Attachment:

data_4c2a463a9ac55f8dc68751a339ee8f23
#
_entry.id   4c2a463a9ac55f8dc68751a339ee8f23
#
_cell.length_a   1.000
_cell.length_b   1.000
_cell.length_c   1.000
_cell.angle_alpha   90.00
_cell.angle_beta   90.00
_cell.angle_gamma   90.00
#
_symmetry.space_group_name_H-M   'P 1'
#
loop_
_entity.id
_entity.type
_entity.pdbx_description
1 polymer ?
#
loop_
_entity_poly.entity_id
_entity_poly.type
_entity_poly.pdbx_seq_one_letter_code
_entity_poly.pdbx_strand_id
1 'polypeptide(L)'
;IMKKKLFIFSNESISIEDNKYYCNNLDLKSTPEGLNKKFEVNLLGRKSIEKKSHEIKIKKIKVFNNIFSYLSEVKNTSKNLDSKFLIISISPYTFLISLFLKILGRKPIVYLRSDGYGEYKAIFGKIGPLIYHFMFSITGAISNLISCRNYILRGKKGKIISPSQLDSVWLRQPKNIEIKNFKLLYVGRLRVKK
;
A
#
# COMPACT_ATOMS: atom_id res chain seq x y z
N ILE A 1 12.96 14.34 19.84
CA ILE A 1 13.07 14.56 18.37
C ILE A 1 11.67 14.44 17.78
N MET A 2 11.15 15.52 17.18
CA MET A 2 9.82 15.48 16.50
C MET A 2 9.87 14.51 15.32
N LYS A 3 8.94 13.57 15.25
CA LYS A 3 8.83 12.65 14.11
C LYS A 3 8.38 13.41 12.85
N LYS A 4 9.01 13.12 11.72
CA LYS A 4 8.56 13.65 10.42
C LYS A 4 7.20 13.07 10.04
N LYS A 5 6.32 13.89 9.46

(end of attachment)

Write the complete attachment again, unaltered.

data_4c2a463a9ac55f8dc68751a339ee8f23
#
_entry.id   4c2a463a9ac55f8dc68751a339ee8f23
#
_cell.length_a   1.000
_cell.length_b   1.000
_cell.length_c   1.000
_cell.angle_alpha   90.00
_cell.angle_beta   90.00
_cell.angle_gamma   90.00
#
_symmetry.space_group_name_H-M   'P 1'
#
loop_
_entity.id
_entity.type
_entity.pdbx_description
1 polymer ?
#
loop_
_entity_poly.entity_id
_entity_poly.type
_entity_poly.pdbx_seq_one_letter_code
_entity_poly.pdbx_strand_id
1 'polypeptide(L)'
;IMKKKLFIFSNESISIEDNKYYCNNLDLKSTPEGLNKKFEVNLLGRKSIEKKSHEIKIKKIKVFNNIFSYLSEVKNTSKNLDSKFLIISISPYTFLISLFLKILGRKPIVYLRSDGYGEYKAIFGKIGPLIYHFMFSITGAISNLISCRNYILRGKKGKIISPSQLDSVWLRQPKNIEIKNFKLLYVGRLRVKK
;
A
#
# COMPACT_ATOMS: atom_id res chain seq x y z
N ILE A 1 12.96 14.34 19.84
CA ILE A 1 13.07 14.56 18.37
C ILE A 1 11.67 14.44 17.78
N MET A 2 11.15 15.52 17.18
CA MET A 2 9.82 15.48 16.50
C MET A 2 9.87 14.51 15.32
N LYS A 3 8.94 13.57 15.25
CA LYS A 3 8.83 12.65 14.11
C LYS A 3 8.38 13.41 12.85
N LYS A 4 9.01 13.12 11.72
CA LYS A 4 8.56 13.65 10.42
C LYS A 4 7.20 13.07 10.04
N LYS A 5 6.32 13.89 9.46